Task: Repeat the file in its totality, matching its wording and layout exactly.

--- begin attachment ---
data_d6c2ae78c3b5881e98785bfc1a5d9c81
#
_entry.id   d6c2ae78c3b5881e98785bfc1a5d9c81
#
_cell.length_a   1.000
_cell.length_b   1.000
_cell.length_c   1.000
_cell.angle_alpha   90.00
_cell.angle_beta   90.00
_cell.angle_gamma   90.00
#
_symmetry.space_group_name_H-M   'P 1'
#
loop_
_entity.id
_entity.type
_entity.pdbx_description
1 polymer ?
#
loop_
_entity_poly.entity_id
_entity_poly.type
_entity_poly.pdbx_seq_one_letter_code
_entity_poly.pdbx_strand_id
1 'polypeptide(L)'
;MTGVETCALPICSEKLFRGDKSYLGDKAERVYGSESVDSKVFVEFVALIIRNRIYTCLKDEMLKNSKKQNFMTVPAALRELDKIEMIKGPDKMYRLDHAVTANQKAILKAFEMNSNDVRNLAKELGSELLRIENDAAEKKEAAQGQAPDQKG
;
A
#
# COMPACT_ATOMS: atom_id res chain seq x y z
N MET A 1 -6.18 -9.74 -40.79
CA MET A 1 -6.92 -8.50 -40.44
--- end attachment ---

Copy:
data_d6c2ae78c3b5881e98785bfc1a5d9c81
#
_entry.id   d6c2ae78c3b5881e98785bfc1a5d9c81
#
_cell.length_a   1.000
_cell.length_b   1.000
_cell.length_c   1.000
_cell.angle_alpha   90.00
_cell.angle_beta   90.00
_cell.angle_gamma   90.00
#
_symmetry.space_group_name_H-M   'P 1'
#
loop_
_entity.id
_entity.type
_entity.pdbx_description
1 polymer ?
#
loop_
_entity_poly.entity_id
_entity_poly.type
_entity_poly.pdbx_seq_one_letter_code
_entity_poly.pdbx_strand_id
1 'polypeptide(L)'
;MTGVETCALPICSEKLFRGDKSYLGDKAERVYGSESVDSKVFVEFVALIIRNRIYTCLKDEMLKNSKKQNFMTVPAALRELDKIEMIKGPDKMYRLDHAVTANQKAILKAFEMNSNDVRNLAKELGSELLRIENDAAEKKEAAQGQAPDQKG
;
A
#
# COMPACT_ATOMS: atom_id res chain seq x y z
N MET A 1 -6.18 -9.74 -40.79
CA MET A 1 -6.92 -8.50 -40.44